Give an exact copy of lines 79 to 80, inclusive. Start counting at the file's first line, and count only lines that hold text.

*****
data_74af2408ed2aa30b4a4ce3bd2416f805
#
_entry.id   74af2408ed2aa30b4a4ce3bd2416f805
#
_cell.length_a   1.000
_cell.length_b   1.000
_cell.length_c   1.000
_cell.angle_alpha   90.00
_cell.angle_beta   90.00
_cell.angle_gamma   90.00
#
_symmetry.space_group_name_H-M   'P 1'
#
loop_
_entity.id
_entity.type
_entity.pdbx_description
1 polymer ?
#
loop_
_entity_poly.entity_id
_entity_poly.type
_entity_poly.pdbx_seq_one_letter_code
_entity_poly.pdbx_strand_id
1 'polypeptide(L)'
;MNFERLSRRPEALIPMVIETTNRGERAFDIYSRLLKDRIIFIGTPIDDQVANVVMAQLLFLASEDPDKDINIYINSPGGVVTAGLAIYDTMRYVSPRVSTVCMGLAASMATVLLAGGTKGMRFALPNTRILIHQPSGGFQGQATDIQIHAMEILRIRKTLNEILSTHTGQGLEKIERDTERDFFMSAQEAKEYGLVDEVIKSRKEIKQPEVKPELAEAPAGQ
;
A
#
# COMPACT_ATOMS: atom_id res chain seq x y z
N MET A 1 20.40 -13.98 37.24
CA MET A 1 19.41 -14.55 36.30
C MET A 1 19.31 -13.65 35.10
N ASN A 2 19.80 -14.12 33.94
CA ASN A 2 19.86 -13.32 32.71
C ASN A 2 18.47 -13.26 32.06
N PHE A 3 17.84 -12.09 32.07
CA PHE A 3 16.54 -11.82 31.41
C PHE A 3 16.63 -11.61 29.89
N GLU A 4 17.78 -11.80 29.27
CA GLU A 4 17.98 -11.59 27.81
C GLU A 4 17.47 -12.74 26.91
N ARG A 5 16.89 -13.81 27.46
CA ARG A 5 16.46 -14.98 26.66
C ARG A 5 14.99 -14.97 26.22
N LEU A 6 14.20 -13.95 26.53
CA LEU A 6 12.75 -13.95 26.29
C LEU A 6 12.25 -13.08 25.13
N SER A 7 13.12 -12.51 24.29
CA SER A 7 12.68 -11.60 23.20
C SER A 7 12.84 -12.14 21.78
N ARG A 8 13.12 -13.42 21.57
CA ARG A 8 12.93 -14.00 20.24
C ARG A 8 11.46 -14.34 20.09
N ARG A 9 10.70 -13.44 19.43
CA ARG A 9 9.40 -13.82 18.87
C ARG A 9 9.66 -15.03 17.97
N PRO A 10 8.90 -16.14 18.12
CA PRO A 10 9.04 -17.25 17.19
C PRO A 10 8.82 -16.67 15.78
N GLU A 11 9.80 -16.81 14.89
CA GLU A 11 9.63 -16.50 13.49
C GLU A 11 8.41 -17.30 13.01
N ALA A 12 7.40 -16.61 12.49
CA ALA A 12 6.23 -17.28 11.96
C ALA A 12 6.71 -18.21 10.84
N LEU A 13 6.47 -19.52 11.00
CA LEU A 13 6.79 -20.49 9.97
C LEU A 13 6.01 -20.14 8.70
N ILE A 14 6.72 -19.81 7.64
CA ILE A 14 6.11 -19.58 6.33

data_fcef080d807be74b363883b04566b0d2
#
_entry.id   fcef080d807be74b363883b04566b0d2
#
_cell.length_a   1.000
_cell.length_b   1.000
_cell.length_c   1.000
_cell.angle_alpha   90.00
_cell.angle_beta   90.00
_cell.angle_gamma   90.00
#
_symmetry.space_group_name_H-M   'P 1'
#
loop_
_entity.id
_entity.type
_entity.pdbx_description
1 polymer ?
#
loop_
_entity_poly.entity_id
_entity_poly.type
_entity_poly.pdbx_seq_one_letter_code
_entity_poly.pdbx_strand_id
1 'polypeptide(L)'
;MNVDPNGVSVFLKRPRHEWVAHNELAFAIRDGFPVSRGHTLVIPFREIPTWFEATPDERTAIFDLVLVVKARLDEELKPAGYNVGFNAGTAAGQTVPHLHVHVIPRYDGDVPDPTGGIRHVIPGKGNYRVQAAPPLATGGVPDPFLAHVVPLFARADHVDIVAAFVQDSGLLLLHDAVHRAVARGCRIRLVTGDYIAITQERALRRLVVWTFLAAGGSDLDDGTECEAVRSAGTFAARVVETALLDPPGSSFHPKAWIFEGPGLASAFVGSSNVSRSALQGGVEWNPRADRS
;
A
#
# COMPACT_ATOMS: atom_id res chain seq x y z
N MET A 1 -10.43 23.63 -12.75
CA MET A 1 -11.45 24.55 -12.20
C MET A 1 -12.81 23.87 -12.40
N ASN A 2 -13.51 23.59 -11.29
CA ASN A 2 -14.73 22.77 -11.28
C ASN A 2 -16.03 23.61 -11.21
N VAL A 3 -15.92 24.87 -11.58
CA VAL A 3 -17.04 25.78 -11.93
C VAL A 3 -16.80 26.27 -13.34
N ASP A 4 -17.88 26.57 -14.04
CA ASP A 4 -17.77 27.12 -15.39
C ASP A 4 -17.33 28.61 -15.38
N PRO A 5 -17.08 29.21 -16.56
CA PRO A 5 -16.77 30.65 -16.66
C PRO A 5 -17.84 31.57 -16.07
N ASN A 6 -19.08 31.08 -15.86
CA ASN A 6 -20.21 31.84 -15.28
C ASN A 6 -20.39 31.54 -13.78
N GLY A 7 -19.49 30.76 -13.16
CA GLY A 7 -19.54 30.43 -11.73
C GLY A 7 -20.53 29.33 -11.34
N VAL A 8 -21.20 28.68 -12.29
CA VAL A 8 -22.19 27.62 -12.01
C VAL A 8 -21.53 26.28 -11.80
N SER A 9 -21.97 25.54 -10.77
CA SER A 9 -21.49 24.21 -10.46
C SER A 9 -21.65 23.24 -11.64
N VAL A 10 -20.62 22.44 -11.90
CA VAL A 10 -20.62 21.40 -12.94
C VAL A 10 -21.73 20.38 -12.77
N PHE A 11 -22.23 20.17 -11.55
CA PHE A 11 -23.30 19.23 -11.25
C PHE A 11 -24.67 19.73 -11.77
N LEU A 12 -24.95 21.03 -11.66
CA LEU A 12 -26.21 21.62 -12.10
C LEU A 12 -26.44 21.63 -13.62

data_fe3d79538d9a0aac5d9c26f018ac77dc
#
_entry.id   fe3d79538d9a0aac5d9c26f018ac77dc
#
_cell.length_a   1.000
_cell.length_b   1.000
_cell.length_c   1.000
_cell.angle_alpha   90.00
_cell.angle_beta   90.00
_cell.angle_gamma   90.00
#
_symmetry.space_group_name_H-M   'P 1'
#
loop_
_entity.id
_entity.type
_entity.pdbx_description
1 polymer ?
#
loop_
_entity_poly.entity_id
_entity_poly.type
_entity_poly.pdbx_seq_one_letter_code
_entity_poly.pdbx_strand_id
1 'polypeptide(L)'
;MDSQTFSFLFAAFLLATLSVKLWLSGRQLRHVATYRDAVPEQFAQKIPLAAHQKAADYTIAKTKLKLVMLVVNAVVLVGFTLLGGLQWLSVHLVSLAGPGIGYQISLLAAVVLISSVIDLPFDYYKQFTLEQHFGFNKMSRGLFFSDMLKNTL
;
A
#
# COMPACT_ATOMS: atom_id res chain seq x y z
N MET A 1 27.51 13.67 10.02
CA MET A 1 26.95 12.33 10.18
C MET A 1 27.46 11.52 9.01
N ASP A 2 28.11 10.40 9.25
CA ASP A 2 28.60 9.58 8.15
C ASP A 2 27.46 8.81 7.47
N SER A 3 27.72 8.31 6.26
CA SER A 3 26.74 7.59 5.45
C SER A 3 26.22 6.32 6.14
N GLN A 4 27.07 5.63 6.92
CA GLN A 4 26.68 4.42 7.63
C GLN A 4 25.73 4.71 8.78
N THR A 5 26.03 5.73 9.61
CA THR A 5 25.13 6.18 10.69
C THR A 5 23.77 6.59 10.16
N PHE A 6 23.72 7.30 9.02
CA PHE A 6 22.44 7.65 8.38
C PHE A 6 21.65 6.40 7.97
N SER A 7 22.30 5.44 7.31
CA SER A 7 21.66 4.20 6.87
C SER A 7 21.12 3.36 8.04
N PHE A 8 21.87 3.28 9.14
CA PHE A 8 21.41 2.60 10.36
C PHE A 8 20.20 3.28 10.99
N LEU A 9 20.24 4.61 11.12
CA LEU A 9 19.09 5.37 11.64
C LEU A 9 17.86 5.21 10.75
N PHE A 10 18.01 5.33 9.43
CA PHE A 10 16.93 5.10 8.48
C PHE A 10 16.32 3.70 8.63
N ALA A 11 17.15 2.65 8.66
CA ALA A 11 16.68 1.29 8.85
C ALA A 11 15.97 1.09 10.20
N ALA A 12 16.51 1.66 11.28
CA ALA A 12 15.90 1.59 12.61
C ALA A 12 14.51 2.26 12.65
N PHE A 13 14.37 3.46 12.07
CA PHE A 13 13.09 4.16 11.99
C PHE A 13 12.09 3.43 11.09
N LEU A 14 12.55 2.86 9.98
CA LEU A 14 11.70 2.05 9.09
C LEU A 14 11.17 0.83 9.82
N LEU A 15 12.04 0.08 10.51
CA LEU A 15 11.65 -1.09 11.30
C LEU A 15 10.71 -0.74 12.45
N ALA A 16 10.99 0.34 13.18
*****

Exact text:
_cell.angle_alpha   90.00
_cell.angle_beta   90.00